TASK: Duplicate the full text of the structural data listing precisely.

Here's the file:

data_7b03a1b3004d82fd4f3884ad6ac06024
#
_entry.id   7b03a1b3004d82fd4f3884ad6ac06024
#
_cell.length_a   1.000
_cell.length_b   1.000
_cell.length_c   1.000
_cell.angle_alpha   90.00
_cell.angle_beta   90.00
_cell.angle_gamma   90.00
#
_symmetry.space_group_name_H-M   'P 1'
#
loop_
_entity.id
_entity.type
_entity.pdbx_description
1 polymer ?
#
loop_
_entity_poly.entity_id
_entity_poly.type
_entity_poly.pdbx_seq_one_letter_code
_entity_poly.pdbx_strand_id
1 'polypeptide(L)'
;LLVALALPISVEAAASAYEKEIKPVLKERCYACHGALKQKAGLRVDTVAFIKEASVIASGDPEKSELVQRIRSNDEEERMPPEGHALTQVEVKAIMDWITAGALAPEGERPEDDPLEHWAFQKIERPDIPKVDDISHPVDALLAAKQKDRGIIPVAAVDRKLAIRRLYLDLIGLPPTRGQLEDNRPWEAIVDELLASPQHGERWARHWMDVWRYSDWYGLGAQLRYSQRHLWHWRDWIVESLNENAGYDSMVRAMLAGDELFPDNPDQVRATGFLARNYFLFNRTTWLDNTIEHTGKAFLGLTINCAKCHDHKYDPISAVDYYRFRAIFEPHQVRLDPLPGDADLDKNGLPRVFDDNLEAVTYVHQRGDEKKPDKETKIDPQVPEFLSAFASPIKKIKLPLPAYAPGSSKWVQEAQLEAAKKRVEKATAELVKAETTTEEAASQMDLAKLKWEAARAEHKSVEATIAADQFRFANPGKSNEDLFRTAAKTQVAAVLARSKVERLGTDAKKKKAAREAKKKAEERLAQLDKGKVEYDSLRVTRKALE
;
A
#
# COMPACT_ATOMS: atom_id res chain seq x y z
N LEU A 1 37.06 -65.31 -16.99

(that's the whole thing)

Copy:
data_7b03a1b3004d82fd4f3884ad6ac06024
#
_entry.id   7b03a1b3004d82fd4f3884ad6ac06024
#
_cell.length_a   1.000
_cell.length_b   1.000
_cell.length_c   1.000
_cell.angle_alpha   90.00
_cell.angle_beta   90.00
_cell.angle_gamma   90.00
#
_symmetry.space_group_name_H-M   'P 1'
#
loop_
_entity.id
_entity.type
_entity.pdbx_description
1 polymer ?
#
loop_
_entity_poly.entity_id
_entity_poly.type
_entity_poly.pdbx_seq_one_letter_code
_entity_poly.pdbx_strand_id
1 'polypeptide(L)'
;LLVALALPISVEAAASAYEKEIKPVLKERCYACHGALKQKAGLRVDTVAFIKEASVIASGDPEKSELVQRIRSNDEEERMPPEGHALTQVEVKAIMDWITAGALAPEGERPEDDPLEHWAFQKIERPDIPKVDDISHPVDALLAAKQKDRGIIPVAAVDRKLAIRRLYLDLIGLPPTRGQLEDNRPWEAIVDELLASPQHGERWARHWMDVWRYSDWYGLGAQLRYSQRHLWHWRDWIVESLNENAGYDSMVRAMLAGDELFPDNPDQVRATGFLARNYFLFNRTTWLDNTIEHTGKAFLGLTINCAKCHDHKYDPISAVDYYRFRAIFEPHQVRLDPLPGDADLDKNGLPRVFDDNLEAVTYVHQRGDEKKPDKETKIDPQVPEFLSAFASPIKKIKLPLPAYAPGSSKWVQEAQLEAAKKRVEKATAELVKAETTTEEAASQMDLAKLKWEAARAEHKSVEATIAADQFRFANPGKSNEDLFRTAAKTQVAAVLARSKVERLGTDAKKKKAAREAKKKAEERLAQLDKGKVEYDSLRVTRKALE
;
A
#
# COMPACT_ATOMS: atom_id res chain seq x y z
N LEU A 1 37.06 -65.31 -16.99